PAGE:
|Publication number||US4475584 A|
|Application number||US 06/307,297|
|Publication date||Oct 9, 1984|
|Filing date||Sep 30, 1981|
|Priority date||Oct 10, 1980|
|Publication number||06307297, 307297, US 4475584 A, US 4475584A, US-A-4475584, US4475584 A, US4475584A|
|Inventors||Hans Martin, Kurt Scharpf|
|Original Assignee||Suddeutsche Kuhlerfabrik Julius Fr. Behr Gmbh & Co. Kg|
|Export Citation||BiBTeX, EndNote, RefMan|
|Patent Citations (7), Referenced by (15), Classifications (19), Legal Events (5)|
|External Links: USPTO, USPTO Assignment, Espacenet|
The invention relates to a double-tube radiator, composed of at least one double tube, preferably of aluminum, said tube being composed in turn of two tubes fitted concentrically one inside the other, said tubes having distributor stubs disposed at their end areas, each stub having a neck with a supply channel, running at right angles to the longitudinal axis of the tube, through which neck the oil or the like to be cooled is supplied to or removed from the double tube.
Such double-tube radiators are known. They are used, for example, to cool lubricating oil in engines or transmission oil in torque converters, automatic transmissions and the like in motor vehicles. In order to keep the heat-exchanging capacity at a high level, double tubes made of copper or aluminum are known to be used, wherein the oil is guided in the space between the tubes and therefore cooled from the inside and outside. In the known designs, the oil to be cooled is guided to the double tubes by distributor stubs disposed in the boundary areas of said double tubes. The double tubes are welded together in the vicinity of their ends. The distributor stubs are then soldered to the outer tubes. German Offenlegungsschrift No. 26 12 416 teaches such a double-tube radiator, wherein the distributor stubs are each composed of two parts. A tight connection between the distributor stub and the outer tube is created by screwing the neck of the distributor stub down so that a bead abuts the stub and provides a seal, with the seal improving directly as a function of the amount the neck is screwed into the stub. The disadvantage of the known designs is that the tubes must be cleaned internally after the two tube ends are welded or soldered; this is quite difficult. In addition, mechanical stresses are created by the difference between the thermal expansion coefficients of the water which is usually used for cooling and the oil to be cooled; this often causes leaks in the vicinity of the soldered joints. Still further, these known double-tube radiators can be disassembled only with difficulty, if at all, for cleaning.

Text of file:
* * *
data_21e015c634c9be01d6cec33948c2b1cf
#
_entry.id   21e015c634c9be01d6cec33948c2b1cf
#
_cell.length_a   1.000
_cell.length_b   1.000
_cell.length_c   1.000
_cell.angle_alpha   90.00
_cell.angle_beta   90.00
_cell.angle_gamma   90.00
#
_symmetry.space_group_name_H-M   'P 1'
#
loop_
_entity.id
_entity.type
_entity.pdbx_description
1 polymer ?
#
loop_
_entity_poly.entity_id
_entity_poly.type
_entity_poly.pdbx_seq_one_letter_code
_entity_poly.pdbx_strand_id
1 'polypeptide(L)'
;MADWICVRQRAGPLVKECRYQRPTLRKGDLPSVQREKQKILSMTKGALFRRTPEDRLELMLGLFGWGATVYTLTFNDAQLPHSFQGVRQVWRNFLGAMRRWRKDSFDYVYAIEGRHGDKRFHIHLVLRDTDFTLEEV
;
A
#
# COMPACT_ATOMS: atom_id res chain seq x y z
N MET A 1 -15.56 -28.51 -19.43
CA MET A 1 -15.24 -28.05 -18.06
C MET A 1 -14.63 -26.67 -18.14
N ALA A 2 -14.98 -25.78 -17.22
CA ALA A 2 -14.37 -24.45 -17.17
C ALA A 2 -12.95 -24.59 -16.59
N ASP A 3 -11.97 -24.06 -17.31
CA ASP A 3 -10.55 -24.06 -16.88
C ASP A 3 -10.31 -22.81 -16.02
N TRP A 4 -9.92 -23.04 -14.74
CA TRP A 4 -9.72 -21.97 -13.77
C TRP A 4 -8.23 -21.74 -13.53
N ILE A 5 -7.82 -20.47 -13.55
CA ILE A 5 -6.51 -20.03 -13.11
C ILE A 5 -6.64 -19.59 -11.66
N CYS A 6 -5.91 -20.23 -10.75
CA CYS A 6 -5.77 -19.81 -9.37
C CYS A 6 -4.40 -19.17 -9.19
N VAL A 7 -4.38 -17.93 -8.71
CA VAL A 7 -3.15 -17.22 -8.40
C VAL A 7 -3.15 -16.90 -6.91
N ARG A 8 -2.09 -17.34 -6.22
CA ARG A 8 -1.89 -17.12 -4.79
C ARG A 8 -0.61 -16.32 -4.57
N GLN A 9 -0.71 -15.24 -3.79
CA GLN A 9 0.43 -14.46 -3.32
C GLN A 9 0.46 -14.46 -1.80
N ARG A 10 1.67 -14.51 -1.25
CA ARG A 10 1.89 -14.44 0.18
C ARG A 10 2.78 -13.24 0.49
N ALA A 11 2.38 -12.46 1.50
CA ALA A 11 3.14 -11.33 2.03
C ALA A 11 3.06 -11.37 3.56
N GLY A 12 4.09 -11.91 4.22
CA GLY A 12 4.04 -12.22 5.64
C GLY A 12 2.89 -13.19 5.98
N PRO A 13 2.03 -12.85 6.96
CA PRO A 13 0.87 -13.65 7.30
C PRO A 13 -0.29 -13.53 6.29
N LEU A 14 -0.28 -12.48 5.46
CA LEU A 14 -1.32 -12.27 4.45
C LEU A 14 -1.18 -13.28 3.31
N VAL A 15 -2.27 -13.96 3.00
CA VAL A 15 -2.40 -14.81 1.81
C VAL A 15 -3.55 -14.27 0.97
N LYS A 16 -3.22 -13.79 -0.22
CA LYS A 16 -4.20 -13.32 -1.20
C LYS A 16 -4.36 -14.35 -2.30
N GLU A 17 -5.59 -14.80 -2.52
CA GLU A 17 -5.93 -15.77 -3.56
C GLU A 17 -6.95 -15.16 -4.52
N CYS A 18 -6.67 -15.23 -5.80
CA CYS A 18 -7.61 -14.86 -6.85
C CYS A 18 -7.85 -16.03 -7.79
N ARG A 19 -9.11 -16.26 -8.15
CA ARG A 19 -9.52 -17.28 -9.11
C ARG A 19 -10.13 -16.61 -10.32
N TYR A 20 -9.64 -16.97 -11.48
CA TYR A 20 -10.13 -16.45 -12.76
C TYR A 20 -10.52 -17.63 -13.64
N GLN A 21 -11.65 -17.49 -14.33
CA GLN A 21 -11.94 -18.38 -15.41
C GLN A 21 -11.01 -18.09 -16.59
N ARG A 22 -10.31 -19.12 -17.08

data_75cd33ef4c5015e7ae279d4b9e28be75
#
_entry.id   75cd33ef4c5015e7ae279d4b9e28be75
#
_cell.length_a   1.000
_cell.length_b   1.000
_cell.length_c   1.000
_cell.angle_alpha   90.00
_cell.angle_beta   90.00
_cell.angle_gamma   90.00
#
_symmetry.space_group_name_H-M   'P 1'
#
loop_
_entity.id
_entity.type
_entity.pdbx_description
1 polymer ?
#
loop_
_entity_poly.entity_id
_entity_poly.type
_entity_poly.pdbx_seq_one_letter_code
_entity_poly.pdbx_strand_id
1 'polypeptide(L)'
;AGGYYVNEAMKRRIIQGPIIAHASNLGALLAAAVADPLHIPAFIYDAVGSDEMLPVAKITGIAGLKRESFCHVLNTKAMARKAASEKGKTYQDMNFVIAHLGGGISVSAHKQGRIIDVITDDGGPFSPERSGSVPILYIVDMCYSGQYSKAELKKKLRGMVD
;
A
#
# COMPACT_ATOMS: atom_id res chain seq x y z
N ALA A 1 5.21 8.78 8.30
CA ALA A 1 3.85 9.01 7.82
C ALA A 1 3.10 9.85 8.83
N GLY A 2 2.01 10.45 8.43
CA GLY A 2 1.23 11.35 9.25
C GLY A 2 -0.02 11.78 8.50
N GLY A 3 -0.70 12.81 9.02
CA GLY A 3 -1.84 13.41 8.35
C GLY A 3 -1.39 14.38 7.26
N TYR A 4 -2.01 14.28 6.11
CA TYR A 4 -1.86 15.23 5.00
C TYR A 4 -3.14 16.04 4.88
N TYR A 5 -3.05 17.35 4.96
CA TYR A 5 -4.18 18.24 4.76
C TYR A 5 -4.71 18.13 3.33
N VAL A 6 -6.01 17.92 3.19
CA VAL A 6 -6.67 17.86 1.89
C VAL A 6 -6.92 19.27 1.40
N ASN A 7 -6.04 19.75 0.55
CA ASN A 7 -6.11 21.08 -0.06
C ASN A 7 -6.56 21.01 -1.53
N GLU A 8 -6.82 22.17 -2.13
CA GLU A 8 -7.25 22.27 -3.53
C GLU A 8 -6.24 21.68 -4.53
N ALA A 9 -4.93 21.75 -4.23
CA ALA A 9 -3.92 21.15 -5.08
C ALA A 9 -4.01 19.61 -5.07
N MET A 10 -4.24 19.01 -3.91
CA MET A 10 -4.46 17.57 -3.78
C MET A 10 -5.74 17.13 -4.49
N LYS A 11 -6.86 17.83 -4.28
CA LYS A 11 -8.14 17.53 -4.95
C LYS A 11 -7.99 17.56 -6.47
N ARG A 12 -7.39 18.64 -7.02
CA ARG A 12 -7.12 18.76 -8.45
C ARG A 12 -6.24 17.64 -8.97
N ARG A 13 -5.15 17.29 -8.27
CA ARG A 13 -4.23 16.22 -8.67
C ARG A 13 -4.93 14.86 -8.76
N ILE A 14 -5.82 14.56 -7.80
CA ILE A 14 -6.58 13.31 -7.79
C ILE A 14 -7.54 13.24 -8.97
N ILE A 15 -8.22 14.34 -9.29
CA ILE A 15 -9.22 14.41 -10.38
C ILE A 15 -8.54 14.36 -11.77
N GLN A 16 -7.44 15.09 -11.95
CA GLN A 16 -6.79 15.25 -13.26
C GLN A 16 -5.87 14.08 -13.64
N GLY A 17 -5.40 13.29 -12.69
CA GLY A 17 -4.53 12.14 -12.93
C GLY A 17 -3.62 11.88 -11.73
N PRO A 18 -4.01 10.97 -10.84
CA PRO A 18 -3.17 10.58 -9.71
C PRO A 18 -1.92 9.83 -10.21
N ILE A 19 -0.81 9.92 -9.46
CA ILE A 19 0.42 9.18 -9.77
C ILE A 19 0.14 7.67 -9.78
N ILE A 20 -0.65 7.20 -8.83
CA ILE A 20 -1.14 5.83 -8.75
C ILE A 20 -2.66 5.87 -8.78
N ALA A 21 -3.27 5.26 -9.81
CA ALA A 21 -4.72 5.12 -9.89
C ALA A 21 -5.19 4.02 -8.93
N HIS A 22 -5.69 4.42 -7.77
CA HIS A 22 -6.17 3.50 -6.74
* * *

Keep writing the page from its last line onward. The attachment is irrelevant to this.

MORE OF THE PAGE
Therefore, objects of the invention are to provide a double-tube radiator wherein the distributor stubs can be mounted on the double tubes without requiring soldering or welding, can easily be manufactured and/or repaired, and is immune to temperature-related leaks.
These objects are achieved in accordance with a preferred embodiment of the invention by equipping the distributor stubs with sealing plugs having cylindrical connecting areas, which can be mounted coaxially on the ends of the inner and outer tubes forming the double tube, each of said plugs being provided with a chamber communicating with a supply channel, said chamber being located between the connecting areas for the tubes. An important advantage of the present invention lies in the fact that the distributor stubs can be pushed over the ends of the tubes forming the double tube as plug-type connectors. The tubes thus come to rest against the corresponding cylindrical connecting areas provided on the distributor stubs. The endwise closure of the channel formed between the double tubes is also formed by the distributor stubs in the form of sealing plugs, so that the tubes need no longer be welded together endwise. Likewise, it is no longer necessary to solder the distributor stubs on the tubes or to fasten them otherwise, since the stub can be so adjusted in its connecting areas that an additional seat is ensured for the distributor stub on the tubes. The liquid to be cooled is fed through a supply channel to a chamber, likewise located in the distributor stub, said chamber being located between the connecting areas for the tubes and therefore feeding the liquid to be cooled, oil for example, into the channel between the tubes.
It is advantageous to design the chamber as part of a bore running coaxially to the axes of the tubes, said bore being provided on one side of the inlet of the supply channel with a connecting area for the inner tube, whose diameter corresponds to the outside diameter of the inner tube and merges with a connecting area for the outer tube on the other side of this inlet. Thus, the distributor stub has a bore whose diameter corresponds to the outside diameter of the inner tube on one side of the inlet of the supply channel, the inner tube being held in this area, and on the other side of the inlet, the bore has a diameter larger than the diameter in the connecting area of the inner tube, whereby the chamber can be formed in simple fashion. Since the connecting areas for the tubes are provided on the opposite ends of the coaxial bore, the outer tube is shorter than the inner tube inserted in the bore.